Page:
• strengthening the market integration process and stimulating increased cross-border activity, especially in favour of the Member States with negative trade balances;

  • increased investment to build up the general infrastructure and for increased production and job creation;

  • mobilizing adequate resources for implementing effective Community sectoral and other progammes to sustain the supply of skills and for export expansion;

  • reaching agreement on mobilizing adequate resources and execution of a scheduled plan of actions for implementation of the macroeconomic and other measures to establish the single economic space

The matters raised at the Convocation will be considered by officials in November. A final report of the CSME appraisal is expected to be ready for submission to the Twenty-First Inter-Sessional Meeting of the Conference of Heads of Government in 2010.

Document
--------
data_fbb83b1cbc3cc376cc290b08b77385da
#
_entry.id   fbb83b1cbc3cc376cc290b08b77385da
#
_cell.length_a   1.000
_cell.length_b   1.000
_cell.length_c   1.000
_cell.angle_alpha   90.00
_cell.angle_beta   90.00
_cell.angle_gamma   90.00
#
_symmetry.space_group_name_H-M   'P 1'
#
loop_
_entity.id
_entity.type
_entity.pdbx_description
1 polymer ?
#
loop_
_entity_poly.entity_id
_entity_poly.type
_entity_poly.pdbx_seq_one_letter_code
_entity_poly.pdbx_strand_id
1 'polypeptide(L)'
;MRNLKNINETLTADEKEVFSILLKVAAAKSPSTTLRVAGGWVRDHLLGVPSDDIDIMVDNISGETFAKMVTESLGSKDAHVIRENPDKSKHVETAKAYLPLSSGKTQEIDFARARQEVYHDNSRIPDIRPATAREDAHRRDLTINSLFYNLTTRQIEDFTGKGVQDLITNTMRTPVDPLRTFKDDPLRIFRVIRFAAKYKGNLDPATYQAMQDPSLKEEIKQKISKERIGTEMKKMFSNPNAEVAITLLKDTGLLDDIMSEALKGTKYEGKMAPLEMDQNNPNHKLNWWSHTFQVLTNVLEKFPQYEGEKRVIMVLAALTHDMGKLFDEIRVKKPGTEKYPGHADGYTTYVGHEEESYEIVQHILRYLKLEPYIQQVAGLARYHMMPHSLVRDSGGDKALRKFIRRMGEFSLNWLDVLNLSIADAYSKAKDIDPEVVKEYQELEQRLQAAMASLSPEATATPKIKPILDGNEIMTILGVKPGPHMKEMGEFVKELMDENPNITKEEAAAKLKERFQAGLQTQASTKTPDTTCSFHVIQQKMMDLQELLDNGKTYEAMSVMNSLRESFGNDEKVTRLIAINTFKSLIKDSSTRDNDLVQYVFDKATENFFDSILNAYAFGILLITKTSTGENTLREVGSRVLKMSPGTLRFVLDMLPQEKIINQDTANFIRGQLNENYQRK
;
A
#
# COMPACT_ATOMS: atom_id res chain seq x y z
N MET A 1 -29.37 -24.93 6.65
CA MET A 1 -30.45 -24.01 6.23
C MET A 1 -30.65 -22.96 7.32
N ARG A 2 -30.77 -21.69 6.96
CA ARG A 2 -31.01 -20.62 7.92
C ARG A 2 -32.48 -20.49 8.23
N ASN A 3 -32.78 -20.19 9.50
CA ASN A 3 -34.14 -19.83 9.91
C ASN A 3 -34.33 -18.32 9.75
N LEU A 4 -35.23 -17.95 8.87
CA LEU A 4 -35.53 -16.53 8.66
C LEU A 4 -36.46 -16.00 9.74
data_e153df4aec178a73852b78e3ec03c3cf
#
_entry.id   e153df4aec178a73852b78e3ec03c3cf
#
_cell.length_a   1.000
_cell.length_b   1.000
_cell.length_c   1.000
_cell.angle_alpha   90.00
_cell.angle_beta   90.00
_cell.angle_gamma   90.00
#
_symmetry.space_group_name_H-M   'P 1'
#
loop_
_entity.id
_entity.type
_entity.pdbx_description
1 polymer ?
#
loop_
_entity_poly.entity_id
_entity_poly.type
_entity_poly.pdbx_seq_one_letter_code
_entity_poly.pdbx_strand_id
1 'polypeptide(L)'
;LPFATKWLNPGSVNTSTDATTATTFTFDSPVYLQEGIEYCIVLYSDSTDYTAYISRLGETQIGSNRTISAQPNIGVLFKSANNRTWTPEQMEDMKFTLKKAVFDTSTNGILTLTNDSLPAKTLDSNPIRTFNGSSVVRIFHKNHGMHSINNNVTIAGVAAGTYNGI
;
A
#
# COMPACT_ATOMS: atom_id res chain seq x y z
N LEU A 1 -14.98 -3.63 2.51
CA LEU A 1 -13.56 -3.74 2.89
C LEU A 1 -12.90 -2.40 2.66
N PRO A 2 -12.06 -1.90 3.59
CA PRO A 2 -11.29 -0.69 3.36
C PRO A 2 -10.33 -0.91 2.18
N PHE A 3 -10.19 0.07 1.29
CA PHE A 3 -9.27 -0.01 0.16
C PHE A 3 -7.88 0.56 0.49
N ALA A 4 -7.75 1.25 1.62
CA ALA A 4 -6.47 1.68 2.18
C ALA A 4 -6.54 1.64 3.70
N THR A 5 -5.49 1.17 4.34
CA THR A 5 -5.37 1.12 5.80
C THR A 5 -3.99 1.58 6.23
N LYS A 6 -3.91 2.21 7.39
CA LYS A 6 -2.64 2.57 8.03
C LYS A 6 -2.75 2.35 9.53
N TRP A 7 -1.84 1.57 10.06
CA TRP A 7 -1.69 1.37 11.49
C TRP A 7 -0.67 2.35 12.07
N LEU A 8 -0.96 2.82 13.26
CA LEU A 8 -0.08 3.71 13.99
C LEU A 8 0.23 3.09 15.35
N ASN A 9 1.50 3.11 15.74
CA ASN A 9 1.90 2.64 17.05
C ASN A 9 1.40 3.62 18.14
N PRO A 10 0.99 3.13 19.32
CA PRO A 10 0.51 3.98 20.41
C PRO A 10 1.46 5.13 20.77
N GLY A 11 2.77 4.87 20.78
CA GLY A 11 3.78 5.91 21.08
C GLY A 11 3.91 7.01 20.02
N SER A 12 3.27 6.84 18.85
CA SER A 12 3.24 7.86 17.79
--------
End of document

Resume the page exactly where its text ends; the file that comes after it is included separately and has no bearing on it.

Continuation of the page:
October 13, 2009


Monday, October 12, 2009

The bells are tolling for the dollar

Reflections of Fidel

(Taken from CubaDebate)

THE Empire dominated the world more through the economy and lies than by force. It obtained the privilege of printing convertible currency at the end of World War II; it had a monopoly of nuclear weapons; it had virtually all the gold in the world; and was the only large-scale producer of productive equipment, consumer goods, food and services at global level. However, it did have a limit on printing paper money: the backing of gold, at the constant price of $35 per troy ounce. That was the case for more than 25 years until, on August 15, 1971, via a presidential order from Richard Nixon, the United States unilaterally broke that international commitment by defrauding the world. I shall insist on repeating that. In that way it launched on the world economy its rearmament costs and military adventures – in particular the Vietnam war – which, in line with conservative calculations, cost no less than $200 billion and the lives of more than 45,000 young Americans.